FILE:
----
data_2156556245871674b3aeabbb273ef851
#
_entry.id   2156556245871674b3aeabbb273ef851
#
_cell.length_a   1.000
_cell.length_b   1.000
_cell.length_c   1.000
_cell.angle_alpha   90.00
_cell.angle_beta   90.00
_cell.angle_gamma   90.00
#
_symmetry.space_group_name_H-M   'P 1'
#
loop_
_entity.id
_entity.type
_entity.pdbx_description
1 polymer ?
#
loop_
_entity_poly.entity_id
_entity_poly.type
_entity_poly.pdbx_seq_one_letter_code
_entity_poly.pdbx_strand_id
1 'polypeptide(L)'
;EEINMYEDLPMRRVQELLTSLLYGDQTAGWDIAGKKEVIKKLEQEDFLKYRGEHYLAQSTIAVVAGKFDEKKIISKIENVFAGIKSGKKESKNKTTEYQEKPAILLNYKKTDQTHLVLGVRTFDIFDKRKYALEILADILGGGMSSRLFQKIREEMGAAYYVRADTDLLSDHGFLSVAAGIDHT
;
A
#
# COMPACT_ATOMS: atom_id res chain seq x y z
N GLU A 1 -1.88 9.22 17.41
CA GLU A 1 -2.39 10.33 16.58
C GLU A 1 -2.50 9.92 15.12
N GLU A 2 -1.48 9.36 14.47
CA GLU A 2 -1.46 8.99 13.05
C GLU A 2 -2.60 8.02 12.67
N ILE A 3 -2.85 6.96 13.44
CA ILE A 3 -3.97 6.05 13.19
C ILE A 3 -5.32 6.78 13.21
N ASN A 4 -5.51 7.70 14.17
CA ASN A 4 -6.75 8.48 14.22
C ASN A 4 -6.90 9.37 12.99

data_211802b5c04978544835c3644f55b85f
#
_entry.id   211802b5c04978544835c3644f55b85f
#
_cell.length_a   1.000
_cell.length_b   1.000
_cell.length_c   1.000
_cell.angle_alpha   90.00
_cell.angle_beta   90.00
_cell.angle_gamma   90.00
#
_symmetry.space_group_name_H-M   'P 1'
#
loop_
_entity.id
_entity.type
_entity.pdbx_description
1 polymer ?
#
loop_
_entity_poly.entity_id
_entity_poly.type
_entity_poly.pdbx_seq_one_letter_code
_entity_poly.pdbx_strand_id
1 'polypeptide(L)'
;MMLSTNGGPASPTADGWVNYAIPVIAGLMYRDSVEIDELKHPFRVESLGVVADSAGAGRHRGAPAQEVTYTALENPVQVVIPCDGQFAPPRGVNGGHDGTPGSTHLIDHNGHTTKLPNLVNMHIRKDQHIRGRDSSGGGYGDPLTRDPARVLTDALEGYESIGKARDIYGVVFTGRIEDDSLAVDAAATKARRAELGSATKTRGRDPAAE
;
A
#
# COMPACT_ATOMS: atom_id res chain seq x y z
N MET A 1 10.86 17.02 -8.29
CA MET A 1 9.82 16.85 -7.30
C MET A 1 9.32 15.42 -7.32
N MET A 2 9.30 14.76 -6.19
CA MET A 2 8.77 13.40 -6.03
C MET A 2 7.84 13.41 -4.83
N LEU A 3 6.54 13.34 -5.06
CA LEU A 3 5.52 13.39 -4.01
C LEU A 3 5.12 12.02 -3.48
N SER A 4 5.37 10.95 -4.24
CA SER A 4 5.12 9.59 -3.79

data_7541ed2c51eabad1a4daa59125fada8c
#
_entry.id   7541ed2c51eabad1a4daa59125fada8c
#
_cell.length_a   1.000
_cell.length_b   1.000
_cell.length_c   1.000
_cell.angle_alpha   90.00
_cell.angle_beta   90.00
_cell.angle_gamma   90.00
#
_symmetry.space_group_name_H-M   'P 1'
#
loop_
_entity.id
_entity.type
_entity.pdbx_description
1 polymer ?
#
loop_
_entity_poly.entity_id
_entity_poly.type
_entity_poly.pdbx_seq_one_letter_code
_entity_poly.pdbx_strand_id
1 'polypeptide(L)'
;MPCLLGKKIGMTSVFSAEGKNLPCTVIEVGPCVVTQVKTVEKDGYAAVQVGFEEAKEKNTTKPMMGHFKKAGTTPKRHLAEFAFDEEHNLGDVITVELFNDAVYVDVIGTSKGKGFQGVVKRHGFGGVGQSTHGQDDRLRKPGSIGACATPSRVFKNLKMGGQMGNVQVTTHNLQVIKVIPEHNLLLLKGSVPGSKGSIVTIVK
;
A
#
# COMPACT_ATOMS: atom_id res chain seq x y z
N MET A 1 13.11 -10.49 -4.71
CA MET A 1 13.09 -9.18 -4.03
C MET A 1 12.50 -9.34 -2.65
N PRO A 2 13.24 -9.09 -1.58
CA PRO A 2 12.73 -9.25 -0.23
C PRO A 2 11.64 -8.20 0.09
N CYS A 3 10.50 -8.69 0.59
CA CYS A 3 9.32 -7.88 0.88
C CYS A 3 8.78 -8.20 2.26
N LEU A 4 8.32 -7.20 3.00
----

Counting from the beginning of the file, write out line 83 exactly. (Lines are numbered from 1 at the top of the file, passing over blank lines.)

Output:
CA SER A 4 5.12 9.59 -3.79